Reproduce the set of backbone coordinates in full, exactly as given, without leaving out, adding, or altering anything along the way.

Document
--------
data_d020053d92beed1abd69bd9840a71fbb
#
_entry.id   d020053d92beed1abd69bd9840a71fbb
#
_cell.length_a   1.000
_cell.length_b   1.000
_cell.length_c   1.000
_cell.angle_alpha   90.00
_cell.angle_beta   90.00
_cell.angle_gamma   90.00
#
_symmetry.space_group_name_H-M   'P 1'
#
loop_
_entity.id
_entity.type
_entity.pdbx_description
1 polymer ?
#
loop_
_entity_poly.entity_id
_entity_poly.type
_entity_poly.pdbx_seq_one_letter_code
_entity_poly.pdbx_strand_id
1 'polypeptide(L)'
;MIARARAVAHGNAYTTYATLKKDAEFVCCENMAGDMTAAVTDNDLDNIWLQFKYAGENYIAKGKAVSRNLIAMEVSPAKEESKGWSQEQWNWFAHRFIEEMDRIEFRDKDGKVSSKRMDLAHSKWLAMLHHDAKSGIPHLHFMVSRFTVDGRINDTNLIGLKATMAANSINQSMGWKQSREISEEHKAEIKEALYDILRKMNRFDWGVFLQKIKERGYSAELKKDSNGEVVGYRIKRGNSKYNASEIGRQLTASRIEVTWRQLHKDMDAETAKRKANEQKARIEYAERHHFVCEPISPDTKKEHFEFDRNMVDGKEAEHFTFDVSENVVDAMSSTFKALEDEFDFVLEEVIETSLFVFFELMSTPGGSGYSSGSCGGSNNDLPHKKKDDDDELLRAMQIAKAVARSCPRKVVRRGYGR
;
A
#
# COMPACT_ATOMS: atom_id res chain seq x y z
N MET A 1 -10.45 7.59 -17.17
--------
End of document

data_d020053d92beed1abd69bd9840a71fbb
#
_entry.id   d020053d92beed1abd69bd9840a71fbb
#
_cell.length_a   1.000
_cell.length_b   1.000
_cell.length_c   1.000
_cell.angle_alpha   90.00
_cell.angle_beta   90.00
_cell.angle_gamma   90.00
#
_symmetry.space_group_name_H-M   'P 1'
#
loop_
_entity.id
_entity.type
_entity.pdbx_description
1 polymer ?
#
loop_
_entity_poly.entity_id
_entity_poly.type
_entity_poly.pdbx_seq_one_letter_code
_entity_poly.pdbx_strand_id
1 'polypeptide(L)'
;MIARARAVAHGNAYTTYATLKKDAEFVCCENMAGDMTAAVTDNDLDNIWLQFKYAGENYIAKGKAVSRNLIAMEVSPAKEESKGWSQEQWNWFAHRFIEEMDRIEFRDKDGKVSSKRMDLAHSKWLAMLHHDAKSGIPHLHFMVSRFTVDGRINDTNLIGLKATMAANSINQSMGWKQSREISEEHKAEIKEALYDILRKMNRFDWGVFLQKIKERGYSAELKKDSNGEVVGYRIKRGNSKYNASEIGRQLTASRIEVTWRQLHKDMDAETAKRKANEQKARIEYAERHHFVCEPISPDTKKEHFEFDRNMVDGKEAEHFTFDVSENVVDAMSSTFKALEDEFDFVLEEVIETSLFVFFELMSTPGGSGYSSGSCGGSNNDLPHKKKDDDDELLRAMQIAKAVARSCPRKVVRRGYGR
;
A
#
# COMPACT_ATOMS: atom_id res chain seq x y z
N MET A 1 -10.45 7.59 -17.17